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Gary B.: Boy Scouts White River Canoe Race provides wonderful experience

Above: Participants of the 2019 Boy Scouts White River Canoe & Kayak Races on Saturday / Image by Robert Latus

The Boy Scouts White River Canoe & Kayak Races culminated Saturday with an 8.2-mile sprint from Lock & Dam 2, near Bethesda, to Lock & Dam 1 at Batesville.

The sprint featured 50 paddlers in 16 canoes from three states vying to be the best in their division.

Event organizer George Latus said the team from Bogalusa, La., took the overall title this year. That team has finished in first the last six years, according to Latus. He noted the team is managed by Col. Bob Miller, who is close to 90 years old and still relates to the younger generation.

The Colonel has been bringing teams from Bogalusa for 38 of the 53 years the race has been in existence, Latus said, noting Col. Bob started managing Boy Scouts canoe racing teams when he was 50 years old.

Three teams representing Batesville took three first-place trophies in the kayak division: the mixed kayak team (boy and girl), the boys kayak team, and the girls kayak team, which took the overall kayak racing trophy. The kayaks used in racing are different from the usual kayak you will see, according to Latus. They are longer, ranging 13.5 to 14 feet. He noted the longer the kayak, the faster it will go.

The racing teams enjoyed wonderful hospitality and entertainment at their stops on the 120-mile journey down the White River from Bull Shoals to Batesville, Latus said. The races stopped at Calico Rock, Cotter/Gassville, Sylamore/Mountain View, and Batesville.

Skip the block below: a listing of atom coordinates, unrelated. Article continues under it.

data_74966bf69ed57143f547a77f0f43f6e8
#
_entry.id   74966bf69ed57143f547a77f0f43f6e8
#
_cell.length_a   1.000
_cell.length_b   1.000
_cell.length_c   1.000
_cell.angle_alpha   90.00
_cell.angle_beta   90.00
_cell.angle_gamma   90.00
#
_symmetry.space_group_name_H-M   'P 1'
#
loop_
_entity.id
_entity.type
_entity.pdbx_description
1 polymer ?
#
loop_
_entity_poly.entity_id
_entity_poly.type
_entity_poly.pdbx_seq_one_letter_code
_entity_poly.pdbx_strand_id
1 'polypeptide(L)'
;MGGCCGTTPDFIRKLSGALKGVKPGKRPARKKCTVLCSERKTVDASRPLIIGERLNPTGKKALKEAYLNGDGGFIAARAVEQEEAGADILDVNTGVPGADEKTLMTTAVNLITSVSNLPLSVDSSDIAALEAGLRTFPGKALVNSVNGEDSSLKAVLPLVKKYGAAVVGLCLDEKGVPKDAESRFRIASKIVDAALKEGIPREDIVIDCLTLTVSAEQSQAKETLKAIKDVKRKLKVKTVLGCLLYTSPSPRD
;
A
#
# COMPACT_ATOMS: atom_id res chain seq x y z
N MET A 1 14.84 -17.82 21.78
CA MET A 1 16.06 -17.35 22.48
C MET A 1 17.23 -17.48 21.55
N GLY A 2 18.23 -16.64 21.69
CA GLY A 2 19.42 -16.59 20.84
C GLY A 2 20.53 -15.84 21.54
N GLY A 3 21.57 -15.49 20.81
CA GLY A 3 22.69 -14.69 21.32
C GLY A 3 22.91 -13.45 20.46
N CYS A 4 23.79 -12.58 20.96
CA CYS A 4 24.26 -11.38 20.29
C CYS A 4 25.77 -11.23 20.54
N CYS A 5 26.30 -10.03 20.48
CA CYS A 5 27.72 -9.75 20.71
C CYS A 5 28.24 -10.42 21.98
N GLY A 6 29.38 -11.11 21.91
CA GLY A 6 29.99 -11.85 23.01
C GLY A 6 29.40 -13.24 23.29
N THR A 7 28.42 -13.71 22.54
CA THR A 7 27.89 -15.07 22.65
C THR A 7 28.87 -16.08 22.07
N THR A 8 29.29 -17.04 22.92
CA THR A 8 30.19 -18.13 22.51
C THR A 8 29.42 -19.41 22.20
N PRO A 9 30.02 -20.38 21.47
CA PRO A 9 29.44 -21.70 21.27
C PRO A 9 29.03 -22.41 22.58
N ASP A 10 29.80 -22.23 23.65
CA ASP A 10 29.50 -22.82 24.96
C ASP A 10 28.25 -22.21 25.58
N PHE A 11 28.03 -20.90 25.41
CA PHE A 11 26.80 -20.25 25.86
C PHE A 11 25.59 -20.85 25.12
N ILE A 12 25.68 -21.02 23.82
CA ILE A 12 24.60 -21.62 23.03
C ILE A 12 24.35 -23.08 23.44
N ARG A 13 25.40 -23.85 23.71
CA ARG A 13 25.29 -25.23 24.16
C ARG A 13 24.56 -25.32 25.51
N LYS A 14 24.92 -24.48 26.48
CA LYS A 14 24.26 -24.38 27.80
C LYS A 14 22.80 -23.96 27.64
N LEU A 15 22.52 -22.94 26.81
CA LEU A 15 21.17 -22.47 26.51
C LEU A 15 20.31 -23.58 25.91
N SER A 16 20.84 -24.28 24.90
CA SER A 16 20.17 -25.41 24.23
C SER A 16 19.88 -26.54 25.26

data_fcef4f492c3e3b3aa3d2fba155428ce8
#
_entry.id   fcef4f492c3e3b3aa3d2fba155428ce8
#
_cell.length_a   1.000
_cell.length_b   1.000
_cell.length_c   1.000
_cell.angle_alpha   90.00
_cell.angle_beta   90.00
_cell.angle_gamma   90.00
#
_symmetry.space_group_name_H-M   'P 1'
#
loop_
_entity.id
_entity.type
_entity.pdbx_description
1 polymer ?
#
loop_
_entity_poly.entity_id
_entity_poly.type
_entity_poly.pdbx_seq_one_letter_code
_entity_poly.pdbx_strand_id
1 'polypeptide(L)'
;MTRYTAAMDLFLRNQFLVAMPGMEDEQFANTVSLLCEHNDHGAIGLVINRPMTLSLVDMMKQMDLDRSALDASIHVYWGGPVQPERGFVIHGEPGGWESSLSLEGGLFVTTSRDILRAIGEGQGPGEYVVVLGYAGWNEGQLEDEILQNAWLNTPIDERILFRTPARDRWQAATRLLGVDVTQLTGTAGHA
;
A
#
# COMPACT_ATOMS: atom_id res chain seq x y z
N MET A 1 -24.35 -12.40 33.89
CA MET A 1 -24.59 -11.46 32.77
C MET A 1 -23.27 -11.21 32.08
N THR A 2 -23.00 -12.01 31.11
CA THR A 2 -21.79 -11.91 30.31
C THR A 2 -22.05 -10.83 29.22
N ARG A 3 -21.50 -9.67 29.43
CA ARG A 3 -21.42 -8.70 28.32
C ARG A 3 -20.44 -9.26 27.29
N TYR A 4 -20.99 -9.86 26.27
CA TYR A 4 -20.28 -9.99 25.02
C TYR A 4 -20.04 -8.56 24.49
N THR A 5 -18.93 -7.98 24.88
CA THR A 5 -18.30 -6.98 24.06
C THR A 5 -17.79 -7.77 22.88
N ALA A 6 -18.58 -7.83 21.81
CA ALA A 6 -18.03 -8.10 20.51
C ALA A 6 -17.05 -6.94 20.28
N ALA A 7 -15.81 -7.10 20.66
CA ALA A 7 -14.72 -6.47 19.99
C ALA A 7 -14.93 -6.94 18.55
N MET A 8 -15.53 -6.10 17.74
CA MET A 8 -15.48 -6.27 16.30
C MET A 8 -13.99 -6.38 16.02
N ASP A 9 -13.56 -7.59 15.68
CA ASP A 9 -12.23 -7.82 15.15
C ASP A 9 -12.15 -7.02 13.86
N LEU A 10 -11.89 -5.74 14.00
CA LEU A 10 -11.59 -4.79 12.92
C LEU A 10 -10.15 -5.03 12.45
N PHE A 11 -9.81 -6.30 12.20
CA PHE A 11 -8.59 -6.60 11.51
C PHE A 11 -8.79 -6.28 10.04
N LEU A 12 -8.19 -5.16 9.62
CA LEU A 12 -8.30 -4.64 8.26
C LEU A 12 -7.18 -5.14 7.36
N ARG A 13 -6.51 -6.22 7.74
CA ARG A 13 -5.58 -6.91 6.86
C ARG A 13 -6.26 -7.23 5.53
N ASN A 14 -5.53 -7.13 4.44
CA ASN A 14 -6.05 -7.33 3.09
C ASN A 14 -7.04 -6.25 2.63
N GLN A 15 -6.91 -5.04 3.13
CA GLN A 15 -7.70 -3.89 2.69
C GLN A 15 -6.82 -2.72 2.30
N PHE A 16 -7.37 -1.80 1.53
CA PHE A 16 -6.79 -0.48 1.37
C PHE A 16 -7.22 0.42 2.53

He said there was one, what he called, “fueling” stop for the racers. That was at Lock and Dam 2 near Bethesda, where the racers were provided a smorgasbord and a variety of liquids to “fuel” the final 8.2 miles which has only one stop: the finish line at Batesville.

The kids call the last leg of the race the “glory leg,”

Latus said the event provides a wonderful experience for youngsters from all over the country.

“The event, in general, provides a very positive experience for anybody that paddles it, and some of these kids, of course, will return next year, but for years and years — I’m talking 53 years — we have offered these kids a wonderful opportunity to experience something that is unique and unlike any other event that they’ll probably encounter throughout their lifetime, so it’s really a challenge and a wonderful, wonderful experience for young paddlers from all over the country that want to come in and paddle in the White River Canoe Race with us,” said Latus.

The planning for next year’s races will include working to build up the number of kayaks that participate.

Robert Latus 2Crew 510 out of Russellville (right) following Crew 313 from Bogalusa, La. during Saturday’s leg of the 2019 Boy Scouts White River Canoe & Kayak Races / Image by Robert Latus
Daniel Latus .jpgRussellville’s Crew 510 flips below Bull Shoals Dam during a portion of the 120-mile journey / Image by Daniel Latus

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